Friday, August 7, 2009

The dress that spawned/My new obsession

It took like a year, but this super-tiny, silk cocktail dress finally sold yesterday.

Kind of a Cinderella story; no one could fit into it.

But everyone was just ga-ga about the yummy lavender-gray color, which was a complete accident/experiment with an already-used blue dye bath.

Now I've got a big cardboard box in my house labelled "To Dye", where all the dingy, faded, blemished, unsellable ugly ducklings go for re-hab.

Under my kitchen sink, I maintain a healthy supply of RIT dye.

This week's dye bath was "cocoa brown".

An assortment of nylon, linen, silk, and cotton items. You can see in this clothesline pic how the dye effects each fabric differently, which is part of the fun of dyeing clothes. (er...cue Forest Gump chocolate quote here.? )
Some things came out plumby here, some came out chocolaty. Either way, easily my favorite batch yet.

Last week's bath was navy blue. The rayon, silk organza, and linen here all took the dye very differently here too.

Caroline snatched up the 1940s lace/linen blouse before I could even hang it in the store.

This next batch was done in what I call a "ghost bath". That's when I use the dye bath a second time, just to see what happens. The green patio umbrella you see in the background was dyed in the same bath as the hanging clothes, but in the first bath. Big difference.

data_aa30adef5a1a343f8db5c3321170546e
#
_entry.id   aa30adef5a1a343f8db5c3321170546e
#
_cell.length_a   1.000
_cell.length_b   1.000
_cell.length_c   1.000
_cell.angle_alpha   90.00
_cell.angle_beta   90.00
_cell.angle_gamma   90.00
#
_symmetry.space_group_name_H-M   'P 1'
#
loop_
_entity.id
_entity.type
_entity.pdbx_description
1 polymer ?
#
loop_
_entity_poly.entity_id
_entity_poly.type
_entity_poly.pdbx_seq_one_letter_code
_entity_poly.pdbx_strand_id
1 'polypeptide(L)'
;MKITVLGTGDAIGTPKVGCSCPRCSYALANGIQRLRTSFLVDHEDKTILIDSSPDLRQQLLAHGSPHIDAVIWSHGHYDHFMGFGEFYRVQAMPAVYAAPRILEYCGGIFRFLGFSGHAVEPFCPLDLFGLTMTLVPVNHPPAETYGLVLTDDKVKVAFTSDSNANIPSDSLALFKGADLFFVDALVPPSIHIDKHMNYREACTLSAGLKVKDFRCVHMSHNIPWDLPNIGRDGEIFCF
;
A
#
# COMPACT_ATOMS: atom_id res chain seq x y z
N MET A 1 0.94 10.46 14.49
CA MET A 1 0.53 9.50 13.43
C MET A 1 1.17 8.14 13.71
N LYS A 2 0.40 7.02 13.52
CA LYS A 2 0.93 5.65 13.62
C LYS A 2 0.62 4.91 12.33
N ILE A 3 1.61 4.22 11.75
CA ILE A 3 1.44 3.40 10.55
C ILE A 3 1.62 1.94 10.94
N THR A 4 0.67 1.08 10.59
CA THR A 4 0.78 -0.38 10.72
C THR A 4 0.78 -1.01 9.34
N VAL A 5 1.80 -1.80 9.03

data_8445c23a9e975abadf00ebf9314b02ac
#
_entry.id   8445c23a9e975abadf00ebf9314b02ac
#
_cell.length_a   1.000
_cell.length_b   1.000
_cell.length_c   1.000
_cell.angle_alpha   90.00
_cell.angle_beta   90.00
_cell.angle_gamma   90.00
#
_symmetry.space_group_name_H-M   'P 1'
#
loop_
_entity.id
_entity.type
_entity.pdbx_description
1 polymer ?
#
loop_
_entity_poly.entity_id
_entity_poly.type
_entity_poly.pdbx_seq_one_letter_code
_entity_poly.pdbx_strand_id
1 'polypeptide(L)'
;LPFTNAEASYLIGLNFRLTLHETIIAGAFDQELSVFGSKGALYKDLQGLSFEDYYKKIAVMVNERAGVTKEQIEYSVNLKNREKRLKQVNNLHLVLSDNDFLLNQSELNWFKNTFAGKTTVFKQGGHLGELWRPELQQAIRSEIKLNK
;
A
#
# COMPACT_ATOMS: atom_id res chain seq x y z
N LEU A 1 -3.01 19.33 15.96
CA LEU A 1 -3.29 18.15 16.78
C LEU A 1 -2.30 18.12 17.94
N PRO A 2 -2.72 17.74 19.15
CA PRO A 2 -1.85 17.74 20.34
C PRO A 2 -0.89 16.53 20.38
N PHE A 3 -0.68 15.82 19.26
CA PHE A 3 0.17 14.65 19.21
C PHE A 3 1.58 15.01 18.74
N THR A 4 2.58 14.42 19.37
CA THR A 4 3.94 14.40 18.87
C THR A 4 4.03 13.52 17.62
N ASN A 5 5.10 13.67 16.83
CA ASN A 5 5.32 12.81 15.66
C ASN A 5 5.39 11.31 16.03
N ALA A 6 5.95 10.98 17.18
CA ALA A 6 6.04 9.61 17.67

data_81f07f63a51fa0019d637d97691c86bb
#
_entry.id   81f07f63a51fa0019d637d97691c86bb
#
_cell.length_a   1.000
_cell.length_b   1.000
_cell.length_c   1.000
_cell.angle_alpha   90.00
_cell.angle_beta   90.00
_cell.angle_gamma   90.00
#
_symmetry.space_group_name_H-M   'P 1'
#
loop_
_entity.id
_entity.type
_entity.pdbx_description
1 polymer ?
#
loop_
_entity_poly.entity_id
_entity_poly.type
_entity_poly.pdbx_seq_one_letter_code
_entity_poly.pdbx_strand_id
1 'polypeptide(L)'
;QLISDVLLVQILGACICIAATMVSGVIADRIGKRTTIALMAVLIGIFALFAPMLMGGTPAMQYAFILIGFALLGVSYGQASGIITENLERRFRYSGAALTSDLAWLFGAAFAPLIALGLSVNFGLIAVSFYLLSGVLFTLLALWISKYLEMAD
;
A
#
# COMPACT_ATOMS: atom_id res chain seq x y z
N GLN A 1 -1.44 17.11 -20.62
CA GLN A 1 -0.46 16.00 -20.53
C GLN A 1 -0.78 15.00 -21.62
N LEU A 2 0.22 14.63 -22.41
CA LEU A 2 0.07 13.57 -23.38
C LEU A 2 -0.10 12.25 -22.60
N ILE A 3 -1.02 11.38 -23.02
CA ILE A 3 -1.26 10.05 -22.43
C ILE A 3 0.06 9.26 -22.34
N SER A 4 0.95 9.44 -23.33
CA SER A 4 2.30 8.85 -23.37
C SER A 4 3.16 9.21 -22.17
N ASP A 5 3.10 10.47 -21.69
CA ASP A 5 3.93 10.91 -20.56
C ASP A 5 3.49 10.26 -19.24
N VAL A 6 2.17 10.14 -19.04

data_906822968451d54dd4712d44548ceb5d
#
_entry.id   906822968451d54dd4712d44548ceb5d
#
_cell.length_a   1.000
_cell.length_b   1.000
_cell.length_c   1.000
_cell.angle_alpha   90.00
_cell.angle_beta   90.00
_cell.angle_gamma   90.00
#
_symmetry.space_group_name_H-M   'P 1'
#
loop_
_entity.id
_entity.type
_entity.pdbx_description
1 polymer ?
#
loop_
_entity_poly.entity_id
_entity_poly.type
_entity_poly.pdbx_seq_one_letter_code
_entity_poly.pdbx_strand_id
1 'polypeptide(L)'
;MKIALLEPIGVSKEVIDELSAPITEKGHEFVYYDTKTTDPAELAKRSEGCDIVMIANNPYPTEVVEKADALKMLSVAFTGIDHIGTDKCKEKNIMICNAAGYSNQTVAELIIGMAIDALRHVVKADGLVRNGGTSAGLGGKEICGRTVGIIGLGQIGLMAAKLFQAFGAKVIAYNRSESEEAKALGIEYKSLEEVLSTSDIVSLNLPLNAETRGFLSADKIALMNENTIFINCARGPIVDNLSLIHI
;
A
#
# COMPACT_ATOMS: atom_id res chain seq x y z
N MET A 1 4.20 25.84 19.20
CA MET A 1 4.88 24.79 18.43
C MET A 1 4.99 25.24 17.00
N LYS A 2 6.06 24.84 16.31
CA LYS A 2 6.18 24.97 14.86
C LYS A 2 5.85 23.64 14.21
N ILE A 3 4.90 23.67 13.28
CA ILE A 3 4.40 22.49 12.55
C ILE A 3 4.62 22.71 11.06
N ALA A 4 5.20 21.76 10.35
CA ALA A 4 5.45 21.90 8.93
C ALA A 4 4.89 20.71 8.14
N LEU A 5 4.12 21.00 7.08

But I actually preferred the oatmeal color of the ghost bath over the green of the umbrella.

This batch here was done in wine a few months back.

Before and after of a linen dress in that bath:

(I liked it better in white, but the applique colors had bled and it looked terrible).

Anyway-- now I'm just rambling on, and I've got to get to work and open up.

Before I go, some random tips::

Pick garments that are otherwise unwearable, so you've got nothing to lose/ruin.
No shortcuts, Follow the directions on the package.
Get a huge pot, unless you're only dyeing one thing.
Do it on the stove, and stir often, if not constantly.(I would never put dye in my washing machine, but maybe that's just me.)
Get heavy duty rubber gloves. Wear a smock or clothes you can trash, you may splash the dye on yourself.
Rinse really well, and then wash any dyed garments separately by hand anyway.
Try the ghost bath out-- you never know what unusual but fabulous muted colors may come about.